Alpha Phi Omega hosted Geneseo’s fifth annual Day of Service on Sunday April 3. Geneseo students, students from various other universities and community members gathered together to work on various service projects throughout the day.
President Denise Battles gave a keynote speech to all of the participants before the Day of Service began. In her speech, Battles emphasized the positive impact community service continues to have.
“We all owe a great deal of debt to the caring, motivated individuals who chose to give back and make a difference in the lives of others,” she said. “And that’s really what you’re doing here today—making a good and lasting difference on the campus and in our local communities.”
Battles commended the amount of volunteer service that APO does for the community, citing the organization’s 8,800 hours in total service last year that amounted to a monetary value of $203,000.
Co-Chair of Day of Service Committee senior Amanda Armbruster said that 150 individuals participated in this year’s Day of Service. Organizations such as APO, Golden Key, InterVarsity Christian Fellowship, American Red Cross Club, Geneseo Pride Alliance, Sigma Delta Tau, Dumbledore’s Army and Hippies for Hope hosted projects in Bailey Hall or in the MacVittie College Union. Participants could also go off campus to Temple Hill Cemetery to help clean the area.
According to senior Gina Suriano—who also served as Co-Chair of the Day of Service Committee—students from other colleges such as the Rochester Institute of Technology and SUNY Fredonia attended this year’s event. She added that she hopes that participation will continue to grow, with hopes that more organizations and individuals from all over will attend next year.
R.I.T. junior Brian Coren worked with Pride to design anti-bullying posters, which will be given to local schools. The posters included facts about bullying, consequences of bullying and methods to advocate for someone experiencing bullying. Coren noted that believes the project will raise awareness of bullying.
“I think it will encourage people to rally behind the common problem,” he said. “So, you’ll have more encouragement for people to stand up for each other; to stand by each other.”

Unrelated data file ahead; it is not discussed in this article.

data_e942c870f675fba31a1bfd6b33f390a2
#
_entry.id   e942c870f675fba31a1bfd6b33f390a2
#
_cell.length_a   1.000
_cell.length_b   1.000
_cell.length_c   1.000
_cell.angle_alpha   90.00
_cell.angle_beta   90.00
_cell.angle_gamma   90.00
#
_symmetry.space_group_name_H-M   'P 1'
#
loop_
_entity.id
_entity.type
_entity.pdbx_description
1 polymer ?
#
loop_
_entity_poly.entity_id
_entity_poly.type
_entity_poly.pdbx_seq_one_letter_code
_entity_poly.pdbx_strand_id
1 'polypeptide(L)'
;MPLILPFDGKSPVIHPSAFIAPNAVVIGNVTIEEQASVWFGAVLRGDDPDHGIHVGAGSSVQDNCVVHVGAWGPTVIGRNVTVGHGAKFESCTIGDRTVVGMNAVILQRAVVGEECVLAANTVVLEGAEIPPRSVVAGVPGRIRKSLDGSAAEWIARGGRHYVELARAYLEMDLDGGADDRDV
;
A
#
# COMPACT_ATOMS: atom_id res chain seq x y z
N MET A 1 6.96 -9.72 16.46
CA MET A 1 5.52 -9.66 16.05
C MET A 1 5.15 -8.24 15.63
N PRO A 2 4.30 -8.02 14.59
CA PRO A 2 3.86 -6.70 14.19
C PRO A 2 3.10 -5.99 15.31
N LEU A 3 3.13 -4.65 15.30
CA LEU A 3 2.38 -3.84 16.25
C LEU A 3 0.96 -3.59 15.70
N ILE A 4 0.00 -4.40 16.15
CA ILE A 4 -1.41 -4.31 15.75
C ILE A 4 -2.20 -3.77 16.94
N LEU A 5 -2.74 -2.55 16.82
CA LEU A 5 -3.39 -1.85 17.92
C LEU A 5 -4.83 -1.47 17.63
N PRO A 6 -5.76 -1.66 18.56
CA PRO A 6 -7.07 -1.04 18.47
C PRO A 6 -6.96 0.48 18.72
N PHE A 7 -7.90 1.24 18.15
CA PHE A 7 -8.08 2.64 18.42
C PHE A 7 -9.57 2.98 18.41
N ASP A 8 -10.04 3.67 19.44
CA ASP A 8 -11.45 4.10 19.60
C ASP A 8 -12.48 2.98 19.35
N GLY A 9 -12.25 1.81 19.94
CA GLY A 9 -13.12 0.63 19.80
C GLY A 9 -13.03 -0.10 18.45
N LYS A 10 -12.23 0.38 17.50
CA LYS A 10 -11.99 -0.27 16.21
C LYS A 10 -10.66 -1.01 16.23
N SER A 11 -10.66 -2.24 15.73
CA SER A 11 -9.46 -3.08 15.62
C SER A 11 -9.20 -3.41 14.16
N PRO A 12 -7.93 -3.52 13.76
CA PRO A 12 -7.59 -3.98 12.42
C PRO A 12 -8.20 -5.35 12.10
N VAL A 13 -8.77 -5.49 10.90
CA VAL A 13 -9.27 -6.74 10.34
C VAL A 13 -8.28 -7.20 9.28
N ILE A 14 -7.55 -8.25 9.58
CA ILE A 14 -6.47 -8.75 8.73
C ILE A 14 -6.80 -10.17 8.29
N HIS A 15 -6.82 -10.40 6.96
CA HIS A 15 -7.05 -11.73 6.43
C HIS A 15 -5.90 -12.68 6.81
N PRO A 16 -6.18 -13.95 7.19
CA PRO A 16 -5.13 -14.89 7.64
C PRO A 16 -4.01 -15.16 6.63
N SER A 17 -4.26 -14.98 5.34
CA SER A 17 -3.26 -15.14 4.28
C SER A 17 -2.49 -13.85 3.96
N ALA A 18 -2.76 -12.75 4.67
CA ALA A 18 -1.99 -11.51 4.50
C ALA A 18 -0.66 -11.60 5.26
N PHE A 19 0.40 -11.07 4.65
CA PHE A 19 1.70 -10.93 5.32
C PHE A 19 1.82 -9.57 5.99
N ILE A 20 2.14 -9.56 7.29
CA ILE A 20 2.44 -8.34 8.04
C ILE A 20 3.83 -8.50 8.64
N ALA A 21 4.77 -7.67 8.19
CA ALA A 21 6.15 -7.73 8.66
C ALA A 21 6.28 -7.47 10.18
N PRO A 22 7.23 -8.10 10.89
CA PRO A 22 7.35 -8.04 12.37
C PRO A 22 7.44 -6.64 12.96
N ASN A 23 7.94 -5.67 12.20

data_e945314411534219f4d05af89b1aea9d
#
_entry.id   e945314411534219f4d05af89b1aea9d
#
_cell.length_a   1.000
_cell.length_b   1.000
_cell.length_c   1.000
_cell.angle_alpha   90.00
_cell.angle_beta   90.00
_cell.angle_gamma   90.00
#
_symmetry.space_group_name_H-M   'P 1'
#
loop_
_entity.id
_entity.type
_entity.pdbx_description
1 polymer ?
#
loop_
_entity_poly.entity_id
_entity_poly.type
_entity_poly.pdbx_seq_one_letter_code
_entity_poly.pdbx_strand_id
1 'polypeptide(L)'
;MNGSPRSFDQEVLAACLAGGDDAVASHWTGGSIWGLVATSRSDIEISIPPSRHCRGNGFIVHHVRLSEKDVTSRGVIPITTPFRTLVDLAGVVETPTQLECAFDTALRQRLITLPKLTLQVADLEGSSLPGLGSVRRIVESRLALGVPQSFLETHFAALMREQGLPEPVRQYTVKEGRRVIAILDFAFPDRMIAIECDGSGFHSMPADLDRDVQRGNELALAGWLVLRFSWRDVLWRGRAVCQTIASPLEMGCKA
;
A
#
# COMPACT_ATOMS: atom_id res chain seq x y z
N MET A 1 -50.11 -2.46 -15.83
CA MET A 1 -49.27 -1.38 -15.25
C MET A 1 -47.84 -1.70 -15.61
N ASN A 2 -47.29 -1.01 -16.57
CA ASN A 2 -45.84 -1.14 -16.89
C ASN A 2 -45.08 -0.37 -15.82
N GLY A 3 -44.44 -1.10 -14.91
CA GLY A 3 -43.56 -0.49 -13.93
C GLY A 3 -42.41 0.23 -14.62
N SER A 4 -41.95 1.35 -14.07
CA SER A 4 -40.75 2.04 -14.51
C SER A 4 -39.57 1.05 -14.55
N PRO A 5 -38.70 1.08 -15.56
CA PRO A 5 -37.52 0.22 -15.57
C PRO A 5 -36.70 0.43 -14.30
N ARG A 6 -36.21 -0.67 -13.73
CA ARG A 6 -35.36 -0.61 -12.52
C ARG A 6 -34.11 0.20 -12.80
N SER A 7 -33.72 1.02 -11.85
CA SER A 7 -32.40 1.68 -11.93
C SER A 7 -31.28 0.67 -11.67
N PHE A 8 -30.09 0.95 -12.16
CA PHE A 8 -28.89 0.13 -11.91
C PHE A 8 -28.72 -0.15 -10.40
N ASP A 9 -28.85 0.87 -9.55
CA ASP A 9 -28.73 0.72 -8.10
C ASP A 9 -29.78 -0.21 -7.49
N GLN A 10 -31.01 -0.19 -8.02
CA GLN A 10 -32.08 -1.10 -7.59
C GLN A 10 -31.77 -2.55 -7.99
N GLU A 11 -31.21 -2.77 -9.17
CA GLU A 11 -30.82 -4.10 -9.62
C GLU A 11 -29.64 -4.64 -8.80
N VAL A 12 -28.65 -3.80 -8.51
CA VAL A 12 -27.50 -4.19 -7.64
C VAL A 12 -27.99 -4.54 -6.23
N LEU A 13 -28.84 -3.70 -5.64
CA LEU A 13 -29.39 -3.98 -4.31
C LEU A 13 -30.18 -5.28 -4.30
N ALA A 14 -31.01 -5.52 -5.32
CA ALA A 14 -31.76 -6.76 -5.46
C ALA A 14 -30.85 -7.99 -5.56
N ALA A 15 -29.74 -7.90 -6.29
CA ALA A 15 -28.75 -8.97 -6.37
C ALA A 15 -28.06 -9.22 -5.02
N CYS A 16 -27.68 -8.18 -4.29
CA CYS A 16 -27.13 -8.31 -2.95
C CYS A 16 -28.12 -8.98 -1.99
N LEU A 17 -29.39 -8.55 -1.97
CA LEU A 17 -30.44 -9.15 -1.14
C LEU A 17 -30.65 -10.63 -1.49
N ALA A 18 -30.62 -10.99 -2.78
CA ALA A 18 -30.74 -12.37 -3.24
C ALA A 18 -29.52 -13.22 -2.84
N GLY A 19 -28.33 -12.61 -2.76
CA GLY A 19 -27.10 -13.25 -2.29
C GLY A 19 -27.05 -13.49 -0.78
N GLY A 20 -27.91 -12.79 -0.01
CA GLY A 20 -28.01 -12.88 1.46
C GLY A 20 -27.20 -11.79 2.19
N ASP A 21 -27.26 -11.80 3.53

The American Red Cross Club’s event had participants create care packages, which will be donated to Chances & Changes, an organization for people who have been affected by domestic violence. Junior Cailin Sofko said she hopes that the project will educate individuals on the organization’s important cause.
“Before we had done this last year, I didn’t even know about Chances & Changes, so I’m hoping it will make people know that they’re there and so if people are interested in that kind of thing—and I know we have a lot of women’s studies minors and stuff like that—then maybe they’d be interested in volunteering there,” she said.
APO hosted multiple service projects throughout the day, including “A Healthy Kitty is a Happy Kitty,” which had participants make toys and blankets for sheltered cats. Project coordinator senior Stephanie Newman explained that these toys will help improve the health of the cats by fostering social interaction and play that can also improve their physical health.
Students from SUNY Brockport also came to Geneseo’s Day of Service. Brockport junior Alex Williams helped with APO’s PB&J sandwich drive and noted that he loved the variety of service projects this day provided.
“I came here last year for this and fell in love because it was just so much service all at once and I got to meet a lot of cool people, including other brothers in my APO chapter,” he said.
Additionally, APO hosted “Cranes for a Cure,” which had students make paper cranes that will be donated to Cranes for a Cure and cancer patients. Project coordinator junior Amber Ho expressed hopes that APO’s Day of Service could continue to improve by attracting outside organizations and individuals.
“We struggled getting more people other than in our organization to participate. So, we definitely have been trying to reach out to other Greek organizations or even just clubs on campus, whether it’s to have them come in and do projects like this or actually run their own project,” she said. “We’ve just been trying to get more involvement, pretty much, and that’s always been the hardest part every year from what I’ve seen.”